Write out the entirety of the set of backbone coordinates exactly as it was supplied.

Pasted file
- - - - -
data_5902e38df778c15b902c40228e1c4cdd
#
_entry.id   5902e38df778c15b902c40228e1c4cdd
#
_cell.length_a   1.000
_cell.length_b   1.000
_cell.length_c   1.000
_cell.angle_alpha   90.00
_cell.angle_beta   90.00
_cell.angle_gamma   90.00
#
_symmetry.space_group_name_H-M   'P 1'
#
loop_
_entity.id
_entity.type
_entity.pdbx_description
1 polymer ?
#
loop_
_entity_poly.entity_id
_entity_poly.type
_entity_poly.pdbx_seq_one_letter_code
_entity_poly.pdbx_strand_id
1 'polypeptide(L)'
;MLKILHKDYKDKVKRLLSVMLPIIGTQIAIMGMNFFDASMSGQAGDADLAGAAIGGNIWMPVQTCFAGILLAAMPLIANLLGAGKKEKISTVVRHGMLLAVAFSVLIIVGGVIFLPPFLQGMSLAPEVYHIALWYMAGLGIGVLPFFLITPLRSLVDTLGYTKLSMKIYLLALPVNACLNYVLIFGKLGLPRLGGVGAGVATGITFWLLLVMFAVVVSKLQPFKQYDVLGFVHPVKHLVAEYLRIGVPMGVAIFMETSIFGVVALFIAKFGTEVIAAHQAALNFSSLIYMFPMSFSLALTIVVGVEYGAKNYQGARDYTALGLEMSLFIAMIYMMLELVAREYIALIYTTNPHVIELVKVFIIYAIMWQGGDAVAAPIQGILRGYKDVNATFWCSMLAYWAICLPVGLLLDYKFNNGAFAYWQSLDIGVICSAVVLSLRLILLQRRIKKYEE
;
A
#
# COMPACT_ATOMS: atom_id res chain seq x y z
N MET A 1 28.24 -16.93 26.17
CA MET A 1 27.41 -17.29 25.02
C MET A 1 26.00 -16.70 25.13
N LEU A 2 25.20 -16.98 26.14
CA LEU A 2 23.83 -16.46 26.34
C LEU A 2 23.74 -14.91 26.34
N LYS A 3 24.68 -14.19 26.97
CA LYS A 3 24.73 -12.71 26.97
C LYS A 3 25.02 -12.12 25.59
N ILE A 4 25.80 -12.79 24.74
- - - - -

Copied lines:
data_5902e38df778c15b902c40228e1c4cdd
#
_entry.id   5902e38df778c15b902c40228e1c4cdd
#
_cell.length_a   1.000
_cell.length_b   1.000
_cell.length_c   1.000
_cell.angle_alpha   90.00
_cell.angle_beta   90.00
_cell.angle_gamma   90.00
#
_symmetry.space_group_name_H-M   'P 1'
#
loop_
_entity.id
_entity.type
_entity.pdbx_description
1 polymer ?
#
loop_
_entity_poly.entity_id
_entity_poly.type
_entity_poly.pdbx_seq_one_letter_code
_entity_poly.pdbx_strand_id
1 'polypeptide(L)'
;MLKILHKDYKDKVKRLLSVMLPIIGTQIAIMGMNFFDASMSGQAGDADLAGAAIGGNIWMPVQTCFAGILLAAMPLIANLLGAGKKEKISTVVRHGMLLAVAFSVLIIVGGVIFLPPFLQGMSLAPEVYHIALWYMAGLGIGVLPFFLITPLRSLVDTLGYTKLSMKIYLLALPVNACLNYVLIFGKLGLPRLGGVGAGVATGITFWLLLVMFAVVVSKLQPFKQYDVLGFVHPVKHLVAEYLRIGVPMGVAIFMETSIFGVVALFIAKFGTEVIAAHQAALNFSSLIYMFPMSFSLALTIVVGVEYGAKNYQGARDYTALGLEMSLFIAMIYMMLELVAREYIALIYTTNPHVIELVKVFIIYAIMWQGGDAVAAPIQGILRGYKDVNATFWCSMLAYWAICLPVGLLLDYKFNNGAFAYWQSLDIGVICSAVVLSLRLILLQRRIKKYEE
;
A
#
# COMPACT_ATOMS: atom_id res chain seq x y z
N MET A 1 28.24 -16.93 26.17
CA MET A 1 27.41 -17.29 25.02
C MET A 1 26.00 -16.70 25.13
N LEU A 2 25.20 -16.98 26.14
CA LEU A 2 23.83 -16.46 26.34
C LEU A 2 23.74 -14.91 26.34
N LYS A 3 24.68 -14.19 26.97
CA LYS A 3 24.73 -12.71 26.97
C LYS A 3 25.02 -12.12 25.59
N ILE A 4 25.80 -12.79 24.74